The covariance matrices *Q _{d}* and

*Q*corresponding to the uncertainty in the state

_{m}*w*(

*k*) and the uncertainty in the observations

*v*(

*k*) were set to

The choice of *Q _{d}* and

*Q*were based on the dispersions observed in the data collected from clinical records obtained from "Centro de Referência e Treinamento em DST-AIDS, São Paulo, Brasil".

_{m}In the simulations the following scenario was adopted:

1) The initial treatment to bring the patient to a satisfactory health condition consisted of using constant doses of the drugs, namely

m_{1}= 900 mg andm_{2}= 1200 mg. This initial treatment lasted for 224 days. The simulations were started with Patient A in a rather unfavorable condition withx_{1}(0) = 357,x_{2}(0) = 10,x_{3}(0) = 100 andx_{4}(0) = 133352, reflecting an advanced stage of AIDS. When the patient reaches a satisfactory clinical condition, he begins to use the doses computed by the proposed LQR formulation.2) In the period

t∈ [225, 500] days, the doses given to the patient are those computed by the LQR problem. In Figure 1, one can notice that the CD4^{+}T count (one of the observed signal) is significantly improved by using the Extended Kalman Filter. Therefore, not only the uninfected, infected in latent state and active infected CD4^{+}T cells can be distinguished, but also the overall uncertainty is reduced.

In Figure 2, it is seen that the number of viruses is kept at an adequate low level by the doses of drugs computed using the LQR approach. The doses are slightly reduced under LQR control, as one can see in Figure 3. It is work recalling that up to time 224 days, the doses are constant (*m*_{1} = 900 mg and *m*_{2} = 1200 mg) and then, when LQR procedure is started, reductions of about 9.2% of *m*_{1} and 8.0%of *m*_{2} are obtained.

Of course, different choices of the weight matrices *Q* and *R* lead to different levels of reduction, so that the user can adjust them, for instance, if one drug is better accepted by the patient, or if it is more readily available.

Although only the case of Patient A is presented in this work, the methodology was tested with other individuals, with similar results. In each case, the main difficulty was to determine the model parameters from the clinical data.

**CONCLUSIONS**

The objective of this work was to present a quantitative method to assist the medical staff in conceiving clinical treatment schemes for patients with AIDS, where the positive results such as increase in the CD4^{+}T count and reduction in the level of viral particles can be balanced with dose dependent side effect of the drugs. More specifically, the method proposed here complements a previous work in Caetano and Yoneyama 2001, where the LQR - Linear Quadratic Regulator approach was used for the computation of long period maintenance doses for the drugs, which turns out to be of state feedback form. However, because is not feasible to determine all the components of the state vector, due to the fact that infected and uninfected CD4^{+}T cells are not microscopically distinguishable, a state estimator was developed. Considering the existence of uncertainties in the measurements, the Extended Kalman Filter was introduced to estimate the state, even though the separation principle may not be valid, because the state equations are non-linear. However, extensive numerical simulations that were carried out indicates that the control strategy consisting of the feedback of estimated states yielded satisfactory clinical results, with slight decrease in the drug doses, while maintaining the viral counts at an adequate low level. Although the proposed method would be difficult to be used routinely in practice because the determination of the model parameters for each individual patient is a formidable task, it is well suited for "what if" type analysis, so that medical staff, or even medical students, can easily visualize the effects of changing the relative importance of the terms appearing in the cost function (actually by manipulating the matrices *Q* and *R*), contributing to provide insight into the quite complicated dynamics involved in the clinical description of HIV seropositive patients.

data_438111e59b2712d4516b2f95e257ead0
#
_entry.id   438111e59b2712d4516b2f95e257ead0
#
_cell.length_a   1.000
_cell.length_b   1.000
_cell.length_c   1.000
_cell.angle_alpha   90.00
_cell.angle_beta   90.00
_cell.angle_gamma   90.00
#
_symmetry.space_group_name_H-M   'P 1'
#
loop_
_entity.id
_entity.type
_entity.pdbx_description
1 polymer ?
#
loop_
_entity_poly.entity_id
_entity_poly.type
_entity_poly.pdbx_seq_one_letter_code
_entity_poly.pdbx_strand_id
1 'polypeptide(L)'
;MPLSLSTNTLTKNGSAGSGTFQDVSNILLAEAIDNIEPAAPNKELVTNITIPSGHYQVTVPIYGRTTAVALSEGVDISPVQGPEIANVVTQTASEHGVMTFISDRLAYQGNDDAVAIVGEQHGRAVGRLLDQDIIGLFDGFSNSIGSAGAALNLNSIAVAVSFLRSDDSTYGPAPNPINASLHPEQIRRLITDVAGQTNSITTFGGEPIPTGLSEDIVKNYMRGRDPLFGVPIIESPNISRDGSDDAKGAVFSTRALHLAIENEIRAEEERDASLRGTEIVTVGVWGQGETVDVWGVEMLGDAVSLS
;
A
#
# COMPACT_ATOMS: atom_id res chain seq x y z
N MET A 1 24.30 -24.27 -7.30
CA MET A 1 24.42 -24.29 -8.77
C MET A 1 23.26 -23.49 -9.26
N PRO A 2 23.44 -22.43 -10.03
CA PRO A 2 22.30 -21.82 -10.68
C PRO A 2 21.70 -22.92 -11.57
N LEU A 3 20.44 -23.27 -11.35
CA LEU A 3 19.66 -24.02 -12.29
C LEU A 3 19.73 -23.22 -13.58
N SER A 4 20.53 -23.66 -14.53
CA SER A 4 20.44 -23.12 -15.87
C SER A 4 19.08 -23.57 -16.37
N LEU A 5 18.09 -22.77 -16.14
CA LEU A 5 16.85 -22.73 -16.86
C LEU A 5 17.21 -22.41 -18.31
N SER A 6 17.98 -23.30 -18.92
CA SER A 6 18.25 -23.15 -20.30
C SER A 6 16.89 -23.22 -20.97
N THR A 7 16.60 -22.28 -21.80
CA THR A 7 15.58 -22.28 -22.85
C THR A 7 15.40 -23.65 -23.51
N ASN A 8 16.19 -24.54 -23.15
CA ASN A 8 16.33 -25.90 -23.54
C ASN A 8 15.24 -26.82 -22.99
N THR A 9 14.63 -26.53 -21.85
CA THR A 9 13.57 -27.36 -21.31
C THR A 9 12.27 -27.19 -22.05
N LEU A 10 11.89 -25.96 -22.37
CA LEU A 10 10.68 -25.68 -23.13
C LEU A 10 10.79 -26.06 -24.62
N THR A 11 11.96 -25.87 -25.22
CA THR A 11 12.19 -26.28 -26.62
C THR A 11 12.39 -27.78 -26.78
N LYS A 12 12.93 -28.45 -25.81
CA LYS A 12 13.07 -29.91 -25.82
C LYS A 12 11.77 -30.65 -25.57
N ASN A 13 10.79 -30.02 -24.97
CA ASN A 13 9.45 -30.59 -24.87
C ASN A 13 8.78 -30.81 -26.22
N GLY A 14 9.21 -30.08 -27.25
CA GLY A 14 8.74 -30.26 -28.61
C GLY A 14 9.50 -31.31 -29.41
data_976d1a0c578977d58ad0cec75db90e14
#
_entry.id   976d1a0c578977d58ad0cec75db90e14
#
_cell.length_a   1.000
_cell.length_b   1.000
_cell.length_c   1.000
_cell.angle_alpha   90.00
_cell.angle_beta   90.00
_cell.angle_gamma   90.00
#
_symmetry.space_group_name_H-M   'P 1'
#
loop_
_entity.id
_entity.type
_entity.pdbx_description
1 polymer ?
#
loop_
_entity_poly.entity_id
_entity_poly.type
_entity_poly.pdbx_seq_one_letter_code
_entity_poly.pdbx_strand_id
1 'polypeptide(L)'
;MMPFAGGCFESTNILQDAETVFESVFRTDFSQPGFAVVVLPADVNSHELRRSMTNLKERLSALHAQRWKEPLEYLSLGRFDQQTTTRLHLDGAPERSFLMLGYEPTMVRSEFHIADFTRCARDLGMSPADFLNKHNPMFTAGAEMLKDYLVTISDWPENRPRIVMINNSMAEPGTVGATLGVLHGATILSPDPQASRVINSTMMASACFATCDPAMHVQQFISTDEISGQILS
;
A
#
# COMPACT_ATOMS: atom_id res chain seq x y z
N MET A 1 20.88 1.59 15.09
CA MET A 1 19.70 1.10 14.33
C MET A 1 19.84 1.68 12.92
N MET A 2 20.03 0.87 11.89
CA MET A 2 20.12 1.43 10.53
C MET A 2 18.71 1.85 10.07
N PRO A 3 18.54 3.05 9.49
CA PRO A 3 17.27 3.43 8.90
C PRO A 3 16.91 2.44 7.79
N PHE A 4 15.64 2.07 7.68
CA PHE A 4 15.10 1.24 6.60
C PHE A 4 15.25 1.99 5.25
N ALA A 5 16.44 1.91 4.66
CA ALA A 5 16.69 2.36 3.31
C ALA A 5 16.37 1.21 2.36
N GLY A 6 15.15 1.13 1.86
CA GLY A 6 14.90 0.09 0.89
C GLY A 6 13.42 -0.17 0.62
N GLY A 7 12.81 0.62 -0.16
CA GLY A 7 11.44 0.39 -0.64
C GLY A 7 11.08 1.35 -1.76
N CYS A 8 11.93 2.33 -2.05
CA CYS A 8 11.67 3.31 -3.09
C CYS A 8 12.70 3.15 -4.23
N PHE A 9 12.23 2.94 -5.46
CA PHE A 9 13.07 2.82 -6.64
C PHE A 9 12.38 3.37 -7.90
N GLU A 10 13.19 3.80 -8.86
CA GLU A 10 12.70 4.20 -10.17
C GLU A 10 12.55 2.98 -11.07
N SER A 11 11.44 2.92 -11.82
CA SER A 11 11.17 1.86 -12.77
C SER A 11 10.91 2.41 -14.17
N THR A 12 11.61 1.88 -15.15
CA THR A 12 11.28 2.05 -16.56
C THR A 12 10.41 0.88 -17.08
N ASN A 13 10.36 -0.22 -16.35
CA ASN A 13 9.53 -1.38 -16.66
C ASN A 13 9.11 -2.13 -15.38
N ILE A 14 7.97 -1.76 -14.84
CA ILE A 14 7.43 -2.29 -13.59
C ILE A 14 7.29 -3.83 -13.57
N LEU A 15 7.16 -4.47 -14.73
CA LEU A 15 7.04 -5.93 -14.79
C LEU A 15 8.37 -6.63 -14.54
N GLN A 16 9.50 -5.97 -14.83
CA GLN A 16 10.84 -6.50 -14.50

**ACKNOWLEDGMENTS**

The authors are grateful to the *Centro de Referência e Treinamento em DST-AIDS* in São Paulo, SP, Brazil, in particular to Dra. Mylva Fonsi for her help in providing the actual data used in this work.

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**Correspondence to:**

Juliana Matheus Grégio

E-mail: jmgregio@gmail.com

Manuscript received on November 5, 2007; accepted for publication on August 4, 2008; presented by DJAIRO G. FIGUEIREDO